"I think he's going to be a pretty good player," Paterno said. "He's a good kid, he really is. He's a good athlete. I like him."

Evans, who earned extensive playing time last season, has 33 tackles, 18.5 stops for loss and 10.5 sacks. He is coming off a week in which he earned Big Ten defensive player of the week honors for netting 4.5 tackles for loss, 3.5 sacks and two forced fumbles against Indiana.

"Maurice Evans has been doing an unbelievable job and not only him, but the defensive line," Connor said. "Watching the tape of the Indiana game, I couldn't take my eyes of some of the defensive lineman making plays. They are light on their feet, playing aggressive, and really just flying around the field. Those guys are doing a great job. Yes, it takes pressure off the linebackers and we didn't have to make a lot of tackles."

The top reserve end is redshirt freshman Aaron Maybin, a 6-4, 251-pounder with four sacks.

Special Teams Live Up To Name: Any mention of Penn State would not be complete without a note about the Nittany Lions' special teams.

Kicker Kevin Kelly has set a school record for field goals with his 14-for-19 performance so far this season that includes a long make of 53 yards. On his 53 kickoffs, Kelly has 17 touchbacks. The Nittany Lions lead the Big Ten in net punting thanks to punter Jeremy Boone, who is averaging 44.2 yards per kick.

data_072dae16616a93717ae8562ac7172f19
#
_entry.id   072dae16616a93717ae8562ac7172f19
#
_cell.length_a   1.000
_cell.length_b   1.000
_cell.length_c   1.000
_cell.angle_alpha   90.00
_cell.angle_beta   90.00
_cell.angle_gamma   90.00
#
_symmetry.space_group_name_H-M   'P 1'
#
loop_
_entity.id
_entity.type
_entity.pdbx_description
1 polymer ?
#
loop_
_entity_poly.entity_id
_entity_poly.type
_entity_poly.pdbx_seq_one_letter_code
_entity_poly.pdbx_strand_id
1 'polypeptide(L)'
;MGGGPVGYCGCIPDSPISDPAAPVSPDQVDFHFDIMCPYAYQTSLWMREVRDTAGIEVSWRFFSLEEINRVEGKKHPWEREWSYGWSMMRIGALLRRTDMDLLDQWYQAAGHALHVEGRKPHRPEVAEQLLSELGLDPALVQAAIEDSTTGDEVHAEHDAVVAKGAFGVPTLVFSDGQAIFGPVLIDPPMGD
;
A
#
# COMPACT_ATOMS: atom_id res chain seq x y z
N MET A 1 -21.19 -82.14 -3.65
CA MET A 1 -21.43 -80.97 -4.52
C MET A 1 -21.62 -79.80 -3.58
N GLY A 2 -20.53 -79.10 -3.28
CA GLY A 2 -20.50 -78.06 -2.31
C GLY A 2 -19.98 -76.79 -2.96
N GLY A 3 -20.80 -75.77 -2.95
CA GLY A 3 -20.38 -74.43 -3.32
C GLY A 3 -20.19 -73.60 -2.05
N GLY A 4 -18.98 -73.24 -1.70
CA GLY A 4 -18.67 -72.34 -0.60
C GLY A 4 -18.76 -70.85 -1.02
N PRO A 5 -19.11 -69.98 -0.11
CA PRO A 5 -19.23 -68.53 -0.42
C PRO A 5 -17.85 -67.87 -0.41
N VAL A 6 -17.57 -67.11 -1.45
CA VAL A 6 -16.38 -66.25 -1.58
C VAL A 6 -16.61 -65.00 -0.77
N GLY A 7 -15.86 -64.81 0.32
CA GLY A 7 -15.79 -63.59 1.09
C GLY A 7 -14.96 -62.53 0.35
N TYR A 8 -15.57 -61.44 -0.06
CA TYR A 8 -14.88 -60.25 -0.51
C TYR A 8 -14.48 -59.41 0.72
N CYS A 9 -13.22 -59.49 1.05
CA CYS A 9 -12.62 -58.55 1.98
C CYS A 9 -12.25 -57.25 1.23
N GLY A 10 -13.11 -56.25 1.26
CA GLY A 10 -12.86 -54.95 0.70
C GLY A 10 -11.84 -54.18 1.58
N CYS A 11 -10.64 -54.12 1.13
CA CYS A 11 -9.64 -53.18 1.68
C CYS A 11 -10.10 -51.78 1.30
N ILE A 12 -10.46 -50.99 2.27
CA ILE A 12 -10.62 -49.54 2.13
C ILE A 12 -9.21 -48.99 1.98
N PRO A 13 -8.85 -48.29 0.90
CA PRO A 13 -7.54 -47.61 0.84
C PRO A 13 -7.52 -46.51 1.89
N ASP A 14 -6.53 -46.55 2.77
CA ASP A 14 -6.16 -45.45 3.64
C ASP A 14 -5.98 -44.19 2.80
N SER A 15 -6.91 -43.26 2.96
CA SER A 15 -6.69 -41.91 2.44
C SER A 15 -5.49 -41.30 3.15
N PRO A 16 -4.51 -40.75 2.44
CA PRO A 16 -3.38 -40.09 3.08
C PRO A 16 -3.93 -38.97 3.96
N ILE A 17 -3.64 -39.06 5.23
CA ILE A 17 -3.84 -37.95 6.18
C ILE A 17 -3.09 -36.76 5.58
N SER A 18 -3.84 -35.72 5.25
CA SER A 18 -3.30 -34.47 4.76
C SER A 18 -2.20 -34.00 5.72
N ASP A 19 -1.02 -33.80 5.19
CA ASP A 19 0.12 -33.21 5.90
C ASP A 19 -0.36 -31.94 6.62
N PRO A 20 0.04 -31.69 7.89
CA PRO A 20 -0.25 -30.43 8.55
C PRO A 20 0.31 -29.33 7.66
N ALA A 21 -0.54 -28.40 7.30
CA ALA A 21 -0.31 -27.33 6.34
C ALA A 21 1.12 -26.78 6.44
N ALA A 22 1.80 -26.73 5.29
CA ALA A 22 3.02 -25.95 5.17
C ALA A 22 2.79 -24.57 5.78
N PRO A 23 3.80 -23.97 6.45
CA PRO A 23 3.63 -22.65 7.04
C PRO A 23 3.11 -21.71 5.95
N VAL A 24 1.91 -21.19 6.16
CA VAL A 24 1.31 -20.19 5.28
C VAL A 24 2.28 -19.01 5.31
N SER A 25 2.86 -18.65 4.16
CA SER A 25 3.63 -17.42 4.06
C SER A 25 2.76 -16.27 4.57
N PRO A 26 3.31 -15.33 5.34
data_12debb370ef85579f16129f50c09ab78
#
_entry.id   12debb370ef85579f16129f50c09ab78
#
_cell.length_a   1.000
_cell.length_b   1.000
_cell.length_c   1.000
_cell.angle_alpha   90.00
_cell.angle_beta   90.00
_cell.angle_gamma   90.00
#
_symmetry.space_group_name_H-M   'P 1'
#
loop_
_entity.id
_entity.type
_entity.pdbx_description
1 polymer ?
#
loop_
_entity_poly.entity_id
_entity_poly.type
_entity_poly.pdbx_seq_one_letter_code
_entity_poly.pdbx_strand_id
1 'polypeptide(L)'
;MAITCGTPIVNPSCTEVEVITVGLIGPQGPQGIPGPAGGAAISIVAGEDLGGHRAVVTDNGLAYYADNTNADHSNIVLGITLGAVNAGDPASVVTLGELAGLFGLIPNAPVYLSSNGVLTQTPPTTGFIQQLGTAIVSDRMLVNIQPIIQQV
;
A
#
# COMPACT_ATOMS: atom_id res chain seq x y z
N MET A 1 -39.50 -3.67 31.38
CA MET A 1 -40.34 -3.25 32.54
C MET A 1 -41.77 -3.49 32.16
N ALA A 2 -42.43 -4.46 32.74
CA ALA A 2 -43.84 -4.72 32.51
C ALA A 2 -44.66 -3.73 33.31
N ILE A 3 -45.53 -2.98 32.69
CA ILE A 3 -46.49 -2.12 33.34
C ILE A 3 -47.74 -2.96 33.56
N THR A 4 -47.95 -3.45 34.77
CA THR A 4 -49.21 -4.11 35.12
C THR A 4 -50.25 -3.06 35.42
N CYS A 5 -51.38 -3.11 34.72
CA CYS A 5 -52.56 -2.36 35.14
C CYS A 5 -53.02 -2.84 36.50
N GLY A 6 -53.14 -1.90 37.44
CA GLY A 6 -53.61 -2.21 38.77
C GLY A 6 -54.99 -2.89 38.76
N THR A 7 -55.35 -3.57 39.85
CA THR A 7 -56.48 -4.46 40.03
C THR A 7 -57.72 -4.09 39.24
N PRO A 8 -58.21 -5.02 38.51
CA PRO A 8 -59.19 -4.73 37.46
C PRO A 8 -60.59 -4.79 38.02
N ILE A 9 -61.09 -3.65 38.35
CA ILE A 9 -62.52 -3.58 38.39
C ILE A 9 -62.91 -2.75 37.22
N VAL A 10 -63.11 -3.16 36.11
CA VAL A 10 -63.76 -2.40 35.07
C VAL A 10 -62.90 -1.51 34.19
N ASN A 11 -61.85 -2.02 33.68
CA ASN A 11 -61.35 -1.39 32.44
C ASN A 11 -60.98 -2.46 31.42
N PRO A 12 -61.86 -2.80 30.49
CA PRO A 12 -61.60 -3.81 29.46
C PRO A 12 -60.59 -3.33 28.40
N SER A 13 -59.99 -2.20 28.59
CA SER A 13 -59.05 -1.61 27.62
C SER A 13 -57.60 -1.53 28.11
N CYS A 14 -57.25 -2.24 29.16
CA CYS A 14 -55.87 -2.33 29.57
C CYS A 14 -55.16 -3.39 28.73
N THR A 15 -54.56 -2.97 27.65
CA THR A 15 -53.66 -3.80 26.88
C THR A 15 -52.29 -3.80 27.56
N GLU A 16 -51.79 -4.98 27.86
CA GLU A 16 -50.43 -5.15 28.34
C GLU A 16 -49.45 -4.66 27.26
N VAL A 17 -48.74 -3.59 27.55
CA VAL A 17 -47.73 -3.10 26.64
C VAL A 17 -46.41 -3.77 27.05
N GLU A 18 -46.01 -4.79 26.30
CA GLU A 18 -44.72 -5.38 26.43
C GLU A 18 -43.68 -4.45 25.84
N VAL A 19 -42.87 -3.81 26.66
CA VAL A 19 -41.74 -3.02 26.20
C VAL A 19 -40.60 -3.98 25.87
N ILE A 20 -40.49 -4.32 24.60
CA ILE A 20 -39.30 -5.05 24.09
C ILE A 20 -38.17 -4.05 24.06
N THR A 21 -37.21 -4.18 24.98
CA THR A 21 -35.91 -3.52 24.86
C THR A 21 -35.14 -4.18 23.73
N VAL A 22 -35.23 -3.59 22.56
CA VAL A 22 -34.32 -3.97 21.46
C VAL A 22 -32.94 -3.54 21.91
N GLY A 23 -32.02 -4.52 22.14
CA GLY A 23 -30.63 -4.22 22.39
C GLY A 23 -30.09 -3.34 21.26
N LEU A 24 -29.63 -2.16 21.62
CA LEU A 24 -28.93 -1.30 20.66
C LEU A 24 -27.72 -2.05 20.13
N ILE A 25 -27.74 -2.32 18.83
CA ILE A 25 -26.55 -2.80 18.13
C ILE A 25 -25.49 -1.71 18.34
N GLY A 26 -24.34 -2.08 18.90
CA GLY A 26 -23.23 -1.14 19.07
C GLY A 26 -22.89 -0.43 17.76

In the return game, punt returner Derrick Williams is averaging 13.7 yards per return and has a punt return touchdown, while kickoff man A.J. Wallace is averaging 27.0 yards per try.

"They're typically very good (on special teams), but maybe are a little bit better than they've been," OSU head coach Jim Tressel said. "Their punter is a first-year guy and right now they lead the Big Ten in net punt. Their kickoff return guys in Williams and A.J. Wallace. Williams is your punt return guy. Dangerous as can be. I'd just assume punt the ball in the stands. They're that kind of dangerous.

"Their kicker's got touchbacks. When you're kicking off from the 30 and you've got 17 touchbacks, that means you're outstanding."